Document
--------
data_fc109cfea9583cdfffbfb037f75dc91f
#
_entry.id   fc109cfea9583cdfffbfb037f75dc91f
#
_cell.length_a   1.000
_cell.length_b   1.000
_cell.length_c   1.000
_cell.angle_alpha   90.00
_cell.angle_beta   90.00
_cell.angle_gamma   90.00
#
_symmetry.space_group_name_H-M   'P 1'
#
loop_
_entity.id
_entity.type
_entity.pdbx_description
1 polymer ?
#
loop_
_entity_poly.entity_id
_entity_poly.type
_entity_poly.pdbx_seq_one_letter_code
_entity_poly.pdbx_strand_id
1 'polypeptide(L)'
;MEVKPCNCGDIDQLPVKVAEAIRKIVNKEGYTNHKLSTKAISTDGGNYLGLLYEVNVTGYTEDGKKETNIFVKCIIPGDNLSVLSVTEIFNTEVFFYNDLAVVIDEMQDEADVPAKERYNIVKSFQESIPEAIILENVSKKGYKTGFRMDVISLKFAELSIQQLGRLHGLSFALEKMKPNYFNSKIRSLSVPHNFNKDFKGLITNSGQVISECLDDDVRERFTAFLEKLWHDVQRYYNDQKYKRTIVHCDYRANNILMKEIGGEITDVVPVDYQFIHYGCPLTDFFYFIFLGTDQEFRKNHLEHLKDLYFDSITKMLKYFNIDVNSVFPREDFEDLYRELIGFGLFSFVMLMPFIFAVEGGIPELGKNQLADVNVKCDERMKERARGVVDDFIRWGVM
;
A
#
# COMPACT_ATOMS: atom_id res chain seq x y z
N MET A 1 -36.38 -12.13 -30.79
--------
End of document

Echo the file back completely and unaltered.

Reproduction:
data_fc109cfea9583cdfffbfb037f75dc91f
#
_entry.id   fc109cfea9583cdfffbfb037f75dc91f
#
_cell.length_a   1.000
_cell.length_b   1.000
_cell.length_c   1.000
_cell.angle_alpha   90.00
_cell.angle_beta   90.00
_cell.angle_gamma   90.00
#
_symmetry.space_group_name_H-M   'P 1'
#
loop_
_entity.id
_entity.type
_entity.pdbx_description
1 polymer ?
#
loop_
_entity_poly.entity_id
_entity_poly.type
_entity_poly.pdbx_seq_one_letter_code
_entity_poly.pdbx_strand_id
1 'polypeptide(L)'
;MEVKPCNCGDIDQLPVKVAEAIRKIVNKEGYTNHKLSTKAISTDGGNYLGLLYEVNVTGYTEDGKKETNIFVKCIIPGDNLSVLSVTEIFNTEVFFYNDLAVVIDEMQDEADVPAKERYNIVKSFQESIPEAIILENVSKKGYKTGFRMDVISLKFAELSIQQLGRLHGLSFALEKMKPNYFNSKIRSLSVPHNFNKDFKGLITNSGQVISECLDDDVRERFTAFLEKLWHDVQRYYNDQKYKRTIVHCDYRANNILMKEIGGEITDVVPVDYQFIHYGCPLTDFFYFIFLGTDQEFRKNHLEHLKDLYFDSITKMLKYFNIDVNSVFPREDFEDLYRELIGFGLFSFVMLMPFIFAVEGGIPELGKNQLADVNVKCDERMKERARGVVDDFIRWGVM
;
A
#
# COMPACT_ATOMS: atom_id res chain seq x y z
N MET A 1 -36.38 -12.13 -30.79